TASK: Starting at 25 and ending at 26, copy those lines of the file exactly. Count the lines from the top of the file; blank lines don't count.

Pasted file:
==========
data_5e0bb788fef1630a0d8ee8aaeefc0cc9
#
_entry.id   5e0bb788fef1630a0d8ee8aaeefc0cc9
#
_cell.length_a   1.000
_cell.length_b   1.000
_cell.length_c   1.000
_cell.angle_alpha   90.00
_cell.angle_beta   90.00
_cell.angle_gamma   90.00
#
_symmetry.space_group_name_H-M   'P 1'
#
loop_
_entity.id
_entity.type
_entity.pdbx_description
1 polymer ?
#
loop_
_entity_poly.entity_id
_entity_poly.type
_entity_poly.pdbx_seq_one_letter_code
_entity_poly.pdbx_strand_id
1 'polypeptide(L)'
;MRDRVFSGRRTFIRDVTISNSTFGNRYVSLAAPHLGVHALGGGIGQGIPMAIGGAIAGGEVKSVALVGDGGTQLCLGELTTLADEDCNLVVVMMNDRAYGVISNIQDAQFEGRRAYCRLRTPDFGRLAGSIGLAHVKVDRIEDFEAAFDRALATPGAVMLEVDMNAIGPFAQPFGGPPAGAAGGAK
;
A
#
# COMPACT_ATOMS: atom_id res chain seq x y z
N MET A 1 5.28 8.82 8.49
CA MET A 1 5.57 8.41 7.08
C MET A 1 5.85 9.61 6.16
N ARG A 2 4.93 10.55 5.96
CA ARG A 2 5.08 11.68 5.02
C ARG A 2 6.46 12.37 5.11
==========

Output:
1 'polypeptide(L)'
;MRDRVFSGRRTFIRDVTISNSTFGNRYVSLAAPHLGVHALGGGIGQGIPMAIGGAIAGGEVKSVALVGDGGTQLCLGELTTLADEDCNLVVVMMNDRAYGVISNIQDAQFEGRRAYCRLRTPDFGRLAGSIGLAHVKVDRIEDFEAAFDRALATPGAVMLEVDMNAIGPFAQPFGGPPAGAAGGAK